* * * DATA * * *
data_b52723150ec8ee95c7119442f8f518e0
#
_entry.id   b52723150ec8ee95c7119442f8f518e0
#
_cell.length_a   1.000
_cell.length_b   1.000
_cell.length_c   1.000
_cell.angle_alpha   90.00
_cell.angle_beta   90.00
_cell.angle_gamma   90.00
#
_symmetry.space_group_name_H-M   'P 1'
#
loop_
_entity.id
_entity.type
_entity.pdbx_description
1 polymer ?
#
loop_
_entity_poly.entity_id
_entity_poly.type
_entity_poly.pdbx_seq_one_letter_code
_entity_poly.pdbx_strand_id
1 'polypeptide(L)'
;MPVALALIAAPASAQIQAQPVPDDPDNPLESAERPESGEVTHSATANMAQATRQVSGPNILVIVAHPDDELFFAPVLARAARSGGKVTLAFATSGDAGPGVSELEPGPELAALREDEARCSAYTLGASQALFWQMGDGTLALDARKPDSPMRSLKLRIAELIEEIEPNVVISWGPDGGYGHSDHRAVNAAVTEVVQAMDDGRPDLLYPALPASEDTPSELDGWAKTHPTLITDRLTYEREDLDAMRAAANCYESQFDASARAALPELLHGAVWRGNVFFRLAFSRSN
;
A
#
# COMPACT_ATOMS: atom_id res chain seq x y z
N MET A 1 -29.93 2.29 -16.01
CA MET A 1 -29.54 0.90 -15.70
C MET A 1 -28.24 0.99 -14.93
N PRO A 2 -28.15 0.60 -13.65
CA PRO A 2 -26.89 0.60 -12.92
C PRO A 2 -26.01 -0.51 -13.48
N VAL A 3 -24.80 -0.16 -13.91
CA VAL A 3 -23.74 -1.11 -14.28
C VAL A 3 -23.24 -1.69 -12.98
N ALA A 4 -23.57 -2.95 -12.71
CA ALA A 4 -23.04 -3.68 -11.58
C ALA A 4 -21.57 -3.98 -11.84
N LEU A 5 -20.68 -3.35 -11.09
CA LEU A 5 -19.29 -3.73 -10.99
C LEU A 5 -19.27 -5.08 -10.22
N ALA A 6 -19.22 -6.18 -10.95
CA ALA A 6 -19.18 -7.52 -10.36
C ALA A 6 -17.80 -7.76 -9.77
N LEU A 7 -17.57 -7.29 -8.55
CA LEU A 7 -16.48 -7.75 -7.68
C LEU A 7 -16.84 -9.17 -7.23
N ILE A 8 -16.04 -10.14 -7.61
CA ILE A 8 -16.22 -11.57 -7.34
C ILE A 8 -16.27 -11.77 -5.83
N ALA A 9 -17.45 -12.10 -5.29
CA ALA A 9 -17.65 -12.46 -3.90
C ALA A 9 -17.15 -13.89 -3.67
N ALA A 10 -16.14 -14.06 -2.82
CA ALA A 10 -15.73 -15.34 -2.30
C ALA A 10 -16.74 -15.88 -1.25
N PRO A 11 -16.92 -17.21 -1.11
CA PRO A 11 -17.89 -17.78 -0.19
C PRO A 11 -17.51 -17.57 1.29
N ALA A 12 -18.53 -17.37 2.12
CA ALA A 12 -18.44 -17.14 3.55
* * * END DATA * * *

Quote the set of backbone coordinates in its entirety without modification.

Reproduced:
data_b52723150ec8ee95c7119442f8f518e0
#
_entry.id   b52723150ec8ee95c7119442f8f518e0
#
_cell.length_a   1.000
_cell.length_b   1.000
_cell.length_c   1.000
_cell.angle_alpha   90.00
_cell.angle_beta   90.00
_cell.angle_gamma   90.00
#
_symmetry.space_group_name_H-M   'P 1'
#
loop_
_entity.id
_entity.type
_entity.pdbx_description
1 polymer ?
#
loop_
_entity_poly.entity_id
_entity_poly.type
_entity_poly.pdbx_seq_one_letter_code
_entity_poly.pdbx_strand_id
1 'polypeptide(L)'
;MPVALALIAAPASAQIQAQPVPDDPDNPLESAERPESGEVTHSATANMAQATRQVSGPNILVIVAHPDDELFFAPVLARAARSGGKVTLAFATSGDAGPGVSELEPGPELAALREDEARCSAYTLGASQALFWQMGDGTLALDARKPDSPMRSLKLRIAELIEEIEPNVVISWGPDGGYGHSDHRAVNAAVTEVVQAMDDGRPDLLYPALPASEDTPSELDGWAKTHPTLITDRLTYEREDLDAMRAAANCYESQFDASARAALPELLHGAVWRGNVFFRLAFSRSN
;
A
#
# COMPACT_ATOMS: atom_id res chain seq x y z
N MET A 1 -29.93 2.29 -16.01
CA MET A 1 -29.54 0.90 -15.70
C MET A 1 -28.24 0.99 -14.93
N PRO A 2 -28.15 0.60 -13.65
CA PRO A 2 -26.89 0.60 -12.92
C PRO A 2 -26.01 -0.51 -13.48
N VAL A 3 -24.80 -0.16 -13.91
CA VAL A 3 -23.74 -1.11 -14.28
C VAL A 3 -23.24 -1.69 -12.98
N ALA A 4 -23.57 -2.95 -12.71
CA ALA A 4 -23.04 -3.68 -11.58
C ALA A 4 -21.57 -3.98 -11.84
N LEU A 5 -20.68 -3.35 -11.09
CA LEU A 5 -19.29 -3.73 -10.99
C LEU A 5 -19.27 -5.08 -10.22
N ALA A 6 -19.22 -6.18 -10.95
CA ALA A 6 -19.18 -7.52 -10.36
C ALA A 6 -17.80 -7.76 -9.77
N LEU A 7 -17.57 -7.29 -8.55
CA LEU A 7 -16.48 -7.75 -7.68
C LEU A 7 -16.84 -9.17 -7.23
N ILE A 8 -16.04 -10.14 -7.61
CA ILE A 8 -16.22 -11.57 -7.34
C ILE A 8 -16.27 -11.77 -5.83
N ALA A 9 -17.45 -12.10 -5.29
CA ALA A 9 -17.65 -12.46 -3.90
C ALA A 9 -17.15 -13.89 -3.67
N ALA A 10 -16.14 -14.06 -2.82
CA ALA A 10 -15.73 -15.34 -2.30
C ALA A 10 -16.74 -15.88 -1.25
N PRO A 11 -16.92 -17.21 -1.11
CA PRO A 11 -17.89 -17.78 -0.19
C PRO A 11 -17.51 -17.57 1.29
N ALA A 12 -18.53 -17.37 2.12
CA ALA A 12 -18.44 -17.14 3.55